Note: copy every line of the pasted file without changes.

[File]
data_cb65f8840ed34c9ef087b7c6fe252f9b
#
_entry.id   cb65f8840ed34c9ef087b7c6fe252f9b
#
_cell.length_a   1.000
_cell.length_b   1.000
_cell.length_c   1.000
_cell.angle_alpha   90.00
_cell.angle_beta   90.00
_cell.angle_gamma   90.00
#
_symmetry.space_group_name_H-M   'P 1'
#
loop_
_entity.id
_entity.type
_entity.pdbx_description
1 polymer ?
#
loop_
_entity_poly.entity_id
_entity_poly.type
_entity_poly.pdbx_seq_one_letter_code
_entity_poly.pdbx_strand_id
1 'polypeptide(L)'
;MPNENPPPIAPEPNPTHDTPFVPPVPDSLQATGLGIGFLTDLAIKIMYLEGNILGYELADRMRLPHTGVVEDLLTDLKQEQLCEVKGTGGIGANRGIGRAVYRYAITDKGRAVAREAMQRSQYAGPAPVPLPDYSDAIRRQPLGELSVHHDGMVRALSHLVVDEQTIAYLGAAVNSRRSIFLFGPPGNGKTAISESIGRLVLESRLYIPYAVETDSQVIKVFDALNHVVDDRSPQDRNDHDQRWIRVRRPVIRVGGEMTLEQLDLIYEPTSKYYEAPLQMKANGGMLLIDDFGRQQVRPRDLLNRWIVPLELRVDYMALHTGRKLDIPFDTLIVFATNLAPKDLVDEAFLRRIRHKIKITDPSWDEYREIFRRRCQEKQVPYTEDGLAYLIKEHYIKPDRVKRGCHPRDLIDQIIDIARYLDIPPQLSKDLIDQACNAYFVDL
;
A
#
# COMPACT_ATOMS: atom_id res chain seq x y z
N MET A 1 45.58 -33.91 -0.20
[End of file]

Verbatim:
data_cb65f8840ed34c9ef087b7c6fe252f9b
#
_entry.id   cb65f8840ed34c9ef087b7c6fe252f9b
#
_cell.length_a   1.000
_cell.length_b   1.000
_cell.length_c   1.000
_cell.angle_alpha   90.00
_cell.angle_beta   90.00
_cell.angle_gamma   90.00
#
_symmetry.space_group_name_H-M   'P 1'
#
loop_
_entity.id
_entity.type
_entity.pdbx_description
1 polymer ?
#
loop_
_entity_poly.entity_id
_entity_poly.type
_entity_poly.pdbx_seq_one_letter_code
_entity_poly.pdbx_strand_id
1 'polypeptide(L)'
;MPNENPPPIAPEPNPTHDTPFVPPVPDSLQATGLGIGFLTDLAIKIMYLEGNILGYELADRMRLPHTGVVEDLLTDLKQEQLCEVKGTGGIGANRGIGRAVYRYAITDKGRAVAREAMQRSQYAGPAPVPLPDYSDAIRRQPLGELSVHHDGMVRALSHLVVDEQTIAYLGAAVNSRRSIFLFGPPGNGKTAISESIGRLVLESRLYIPYAVETDSQVIKVFDALNHVVDDRSPQDRNDHDQRWIRVRRPVIRVGGEMTLEQLDLIYEPTSKYYEAPLQMKANGGMLLIDDFGRQQVRPRDLLNRWIVPLELRVDYMALHTGRKLDIPFDTLIVFATNLAPKDLVDEAFLRRIRHKIKITDPSWDEYREIFRRRCQEKQVPYTEDGLAYLIKEHYIKPDRVKRGCHPRDLIDQIIDIARYLDIPPQLSKDLIDQACNAYFVDL
;
A
#
# COMPACT_ATOMS: atom_id res chain seq x y z
N MET A 1 45.58 -33.91 -0.20